As part of a science project while enrolled in Grade Four in Tortola, Ayodele Odutayo spent a week with a health care practitioner learning about the organs that make up the digestive system and how they help the body break down and absorb food.
“That was when I was really turned on to science,” said Odutayo. “It was fascinating to learn how the body works and the various complex series of organs and glands that help to process food.”
The fourth-year University of Toronto medical student is among a select group of 11 Canadian 2013 Rhodes Scholars. A total of 71 students have been selected to take part in the international postgraduate program at the University of Oxford in England.
Odutayo was among 13 Ontarians chosen for the final interview.
“It lasted for about 45 minutes with an eight-member panel,” he said. “They asked questions ranging from ethics and policies in health care to the management of diseases. It was the most rigorous interview I have had.”
Odutayo, whose interest is in nephrology research, will pursue a Master’s degree in public health and health policy. After completing his Rhodes Scholarship, he plans to return to Canada to enroll in a general internal medicine residency program with a sub-specialization in nephrology.
“I found nephrology to be appealing because it provides exposure to all aspects of medicine from managing the precursors of kidney disease to treating patients with chronic kidney disease and end-stage renal disease,” said Odutayo.
Odutayo’s list of achievements at the U of T has been impressive.
In his second year, he served as medical director of the university’s International Health Program which is one of the institution’s largest interdisciplinary student clubs. He was also a principal contributor on the U of T’s five-year strategic planning committee, providing a student perspective on how the Faculty of Medicine can be improved, and the undergraduate medical students’ representative to the Academic & Professionalism Appeals Committee.
An intern at the World Health Organization in Switzerland in 2010, Odutayo is a recipient of the James Paul Memorial Award for his commitment to promoting social justice and compassion.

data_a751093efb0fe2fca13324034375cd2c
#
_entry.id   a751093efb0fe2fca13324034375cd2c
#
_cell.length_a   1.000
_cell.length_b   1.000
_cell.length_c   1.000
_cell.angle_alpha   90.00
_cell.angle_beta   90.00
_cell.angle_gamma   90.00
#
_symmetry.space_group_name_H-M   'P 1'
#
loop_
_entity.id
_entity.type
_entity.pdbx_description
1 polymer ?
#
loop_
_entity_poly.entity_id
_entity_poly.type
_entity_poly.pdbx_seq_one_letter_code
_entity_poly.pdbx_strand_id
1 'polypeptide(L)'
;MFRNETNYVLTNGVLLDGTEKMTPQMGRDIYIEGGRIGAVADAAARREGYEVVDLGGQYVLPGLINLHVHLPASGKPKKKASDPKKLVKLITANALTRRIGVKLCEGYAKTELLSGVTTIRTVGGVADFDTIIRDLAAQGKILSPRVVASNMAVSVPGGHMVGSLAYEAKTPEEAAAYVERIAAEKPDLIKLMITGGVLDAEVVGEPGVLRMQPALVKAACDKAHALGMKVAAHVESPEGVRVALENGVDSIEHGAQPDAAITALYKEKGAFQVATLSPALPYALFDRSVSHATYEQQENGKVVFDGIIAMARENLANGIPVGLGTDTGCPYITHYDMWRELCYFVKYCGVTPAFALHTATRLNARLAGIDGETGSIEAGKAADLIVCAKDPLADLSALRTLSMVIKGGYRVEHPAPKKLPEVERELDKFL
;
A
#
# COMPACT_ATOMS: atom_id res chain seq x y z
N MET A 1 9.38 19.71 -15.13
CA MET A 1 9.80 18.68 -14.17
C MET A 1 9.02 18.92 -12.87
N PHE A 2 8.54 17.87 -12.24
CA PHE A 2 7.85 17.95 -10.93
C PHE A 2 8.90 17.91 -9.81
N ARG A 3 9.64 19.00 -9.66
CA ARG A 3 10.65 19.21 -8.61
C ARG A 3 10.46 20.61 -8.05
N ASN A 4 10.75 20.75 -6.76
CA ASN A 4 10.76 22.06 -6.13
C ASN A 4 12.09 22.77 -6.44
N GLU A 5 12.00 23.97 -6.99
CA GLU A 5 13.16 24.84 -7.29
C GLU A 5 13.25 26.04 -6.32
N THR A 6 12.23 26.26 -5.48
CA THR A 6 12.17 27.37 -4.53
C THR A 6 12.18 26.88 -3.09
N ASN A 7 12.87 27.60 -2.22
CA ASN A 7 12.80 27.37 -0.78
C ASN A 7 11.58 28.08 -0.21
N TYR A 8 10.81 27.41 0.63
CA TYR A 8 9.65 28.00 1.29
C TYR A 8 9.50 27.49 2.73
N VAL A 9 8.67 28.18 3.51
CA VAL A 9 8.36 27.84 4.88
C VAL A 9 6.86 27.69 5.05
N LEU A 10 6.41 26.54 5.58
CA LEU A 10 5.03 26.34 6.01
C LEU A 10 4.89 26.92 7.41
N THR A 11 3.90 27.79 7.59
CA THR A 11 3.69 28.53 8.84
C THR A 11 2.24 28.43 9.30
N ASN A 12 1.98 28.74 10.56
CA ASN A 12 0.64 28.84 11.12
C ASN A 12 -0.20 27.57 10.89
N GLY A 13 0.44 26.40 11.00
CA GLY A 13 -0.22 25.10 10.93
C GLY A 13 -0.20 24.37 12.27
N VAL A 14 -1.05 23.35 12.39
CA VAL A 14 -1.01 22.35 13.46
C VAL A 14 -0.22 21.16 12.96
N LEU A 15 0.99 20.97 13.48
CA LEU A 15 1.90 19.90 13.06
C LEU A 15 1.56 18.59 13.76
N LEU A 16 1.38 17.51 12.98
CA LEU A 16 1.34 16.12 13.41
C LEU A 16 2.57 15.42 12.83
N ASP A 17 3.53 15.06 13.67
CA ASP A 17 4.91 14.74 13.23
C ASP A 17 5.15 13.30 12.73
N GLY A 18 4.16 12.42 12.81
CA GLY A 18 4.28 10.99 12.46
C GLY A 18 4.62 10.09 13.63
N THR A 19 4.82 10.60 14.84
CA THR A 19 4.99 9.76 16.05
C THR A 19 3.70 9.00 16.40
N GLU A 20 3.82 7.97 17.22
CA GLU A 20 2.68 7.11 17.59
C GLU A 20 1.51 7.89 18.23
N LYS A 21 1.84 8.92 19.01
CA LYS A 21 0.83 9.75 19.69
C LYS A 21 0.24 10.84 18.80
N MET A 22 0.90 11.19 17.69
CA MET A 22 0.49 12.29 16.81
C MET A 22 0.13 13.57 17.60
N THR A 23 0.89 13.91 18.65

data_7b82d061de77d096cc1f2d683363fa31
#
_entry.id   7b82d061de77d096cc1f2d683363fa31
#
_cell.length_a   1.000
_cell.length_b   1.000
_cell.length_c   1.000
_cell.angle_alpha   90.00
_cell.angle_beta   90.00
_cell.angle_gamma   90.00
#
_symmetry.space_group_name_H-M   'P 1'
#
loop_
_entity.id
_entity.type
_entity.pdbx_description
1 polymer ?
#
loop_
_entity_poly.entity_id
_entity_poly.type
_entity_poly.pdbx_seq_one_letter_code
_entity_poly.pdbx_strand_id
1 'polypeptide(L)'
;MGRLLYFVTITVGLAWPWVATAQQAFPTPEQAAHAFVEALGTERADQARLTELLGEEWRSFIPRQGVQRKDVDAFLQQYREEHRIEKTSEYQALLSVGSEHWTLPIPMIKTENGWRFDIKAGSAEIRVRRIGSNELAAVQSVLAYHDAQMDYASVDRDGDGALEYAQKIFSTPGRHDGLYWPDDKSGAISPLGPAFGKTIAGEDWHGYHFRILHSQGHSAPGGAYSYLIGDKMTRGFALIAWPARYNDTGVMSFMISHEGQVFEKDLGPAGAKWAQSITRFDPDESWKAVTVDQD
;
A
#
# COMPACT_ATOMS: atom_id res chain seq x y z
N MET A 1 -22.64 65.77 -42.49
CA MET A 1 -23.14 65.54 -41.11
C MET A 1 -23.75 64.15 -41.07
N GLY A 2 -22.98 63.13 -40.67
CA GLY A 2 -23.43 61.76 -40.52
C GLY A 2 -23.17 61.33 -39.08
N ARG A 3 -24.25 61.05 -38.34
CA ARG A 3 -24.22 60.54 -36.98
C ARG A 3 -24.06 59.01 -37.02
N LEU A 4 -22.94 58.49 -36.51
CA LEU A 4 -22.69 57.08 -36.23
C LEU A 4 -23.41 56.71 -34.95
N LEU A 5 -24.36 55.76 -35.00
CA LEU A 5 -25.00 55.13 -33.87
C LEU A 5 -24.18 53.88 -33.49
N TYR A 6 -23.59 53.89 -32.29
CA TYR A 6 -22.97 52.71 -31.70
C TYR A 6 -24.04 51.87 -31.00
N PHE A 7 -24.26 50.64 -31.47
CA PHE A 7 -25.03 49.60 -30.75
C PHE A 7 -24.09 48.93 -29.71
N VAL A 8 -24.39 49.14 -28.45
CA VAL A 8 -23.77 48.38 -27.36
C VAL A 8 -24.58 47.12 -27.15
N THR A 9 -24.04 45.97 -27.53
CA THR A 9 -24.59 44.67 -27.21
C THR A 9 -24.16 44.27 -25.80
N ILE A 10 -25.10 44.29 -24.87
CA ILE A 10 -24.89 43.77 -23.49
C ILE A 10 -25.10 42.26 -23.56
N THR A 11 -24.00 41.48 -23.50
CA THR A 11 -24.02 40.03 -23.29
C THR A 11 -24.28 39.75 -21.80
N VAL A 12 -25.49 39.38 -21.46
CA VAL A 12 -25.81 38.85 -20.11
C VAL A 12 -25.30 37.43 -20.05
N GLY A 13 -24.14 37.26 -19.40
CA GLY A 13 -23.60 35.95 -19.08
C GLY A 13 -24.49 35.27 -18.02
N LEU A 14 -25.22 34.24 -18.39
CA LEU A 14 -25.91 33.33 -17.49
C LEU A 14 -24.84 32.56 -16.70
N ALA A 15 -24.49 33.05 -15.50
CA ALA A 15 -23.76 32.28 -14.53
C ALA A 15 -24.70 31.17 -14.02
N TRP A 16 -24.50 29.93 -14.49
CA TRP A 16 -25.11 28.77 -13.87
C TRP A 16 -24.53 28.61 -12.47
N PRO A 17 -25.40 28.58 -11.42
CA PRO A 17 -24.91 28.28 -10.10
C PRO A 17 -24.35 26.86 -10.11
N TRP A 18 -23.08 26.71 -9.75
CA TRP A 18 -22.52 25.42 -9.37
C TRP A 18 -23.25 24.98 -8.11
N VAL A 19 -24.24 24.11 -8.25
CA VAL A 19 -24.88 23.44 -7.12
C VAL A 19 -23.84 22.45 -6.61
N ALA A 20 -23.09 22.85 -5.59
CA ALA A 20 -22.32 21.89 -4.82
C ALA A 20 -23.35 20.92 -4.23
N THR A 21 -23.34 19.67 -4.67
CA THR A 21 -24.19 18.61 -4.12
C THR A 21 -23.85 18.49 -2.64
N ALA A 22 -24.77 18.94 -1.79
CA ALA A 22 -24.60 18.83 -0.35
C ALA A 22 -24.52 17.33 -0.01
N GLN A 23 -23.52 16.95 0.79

Recently retired U of T administrator, Diana Alli, was one of Odutayo’s primary references for the Rhodes award. She said he’s destined for greatness as a trailblazing physician and humanitarian.
“Although there are many students who have made exemplary contributions at our medical school, Ayo stands out as one of our finest students based on his impressive achievements at many levels,” said Alli, a former Faculty of Medicine senior officer with responsibility for service learning, community partnerships and student life. “He is a young trailblazer who made a difference locally, nationally and globally.
“As a born leader, he has contributed beyond the call to the Faculty of Medicine’s crown jewel – the summer mentorship program – where he not only designed the problem-based curriculum for disadvantaged and underrepresented high school students from the Aboriginal and African-Canadian communities but trained students with no previous experience to lead difficulties they faced…His scholarly pursuits and excellence in leadership have made a tremendous difference to our medical school provincially, nationally and internationally.”
Two years ago, Odutayo undertook a qualitative study to assess the health information needs of health care providers in low-resource settings through the Health Information for All 2015 campaign and the Silverman Centre for International Health. In the summer of 2011, he completed an HIV/AIDS research project at the University of Western Cape in South Africa.
Odutayo left his birth country Nigeria at age seven when his mother, Margaret, who is an environmental scientist, was offered a United Nations Development Program (UNDP) positing with the Tortola Department of Conservation and Fisheries.
The family spent five years in the British Virgin Islands before migrating to Canada.
“I wanted to be a physician and my mom thought this country would offer the best opportunities to pursue my career goal,” said Odutayo. “With just one contact here, she made the move.”
In the process of striving to provide better opportunities for her son and daughter, Aramide, who is a third-year political science student at the University of Western Ontario, the single mother had to switch professional careers. She’s a nurse at Hospice Caledon.
“My mother is quite courageous and very selfless,” said Odutayo. “She has given up a lot for us and she’s definitely my role model.”
Odutayo graduated from Turner Fenton Secondary School in Brampton, where he was enrolled in the international baccalaureate program. He was also the student council’s president.
“He’s very generous, responsible and focused,” said Irene Latigo-Odida, a guidance counsellor at Turner Fenton Secondary School. “He’s an Obama boy.”
Outside the classroom, Odutayo has been a member of the Mississauga Academy of Steelband Music for the past 12 years and a former Salvation Army brass band player.
Two Caribbean students are among the 2013 Rhodes scholarship winners.
Jamaican Vincent Taylor is currently researching the scope of wireless sensor network security while Trinidadian Kiron Neale – who spent a semester at the University of Alberta as part of an exchange program – is employed with the Trinidad & Tobago Ministry of the Environment & Water Resources.
BY RON FANFAIR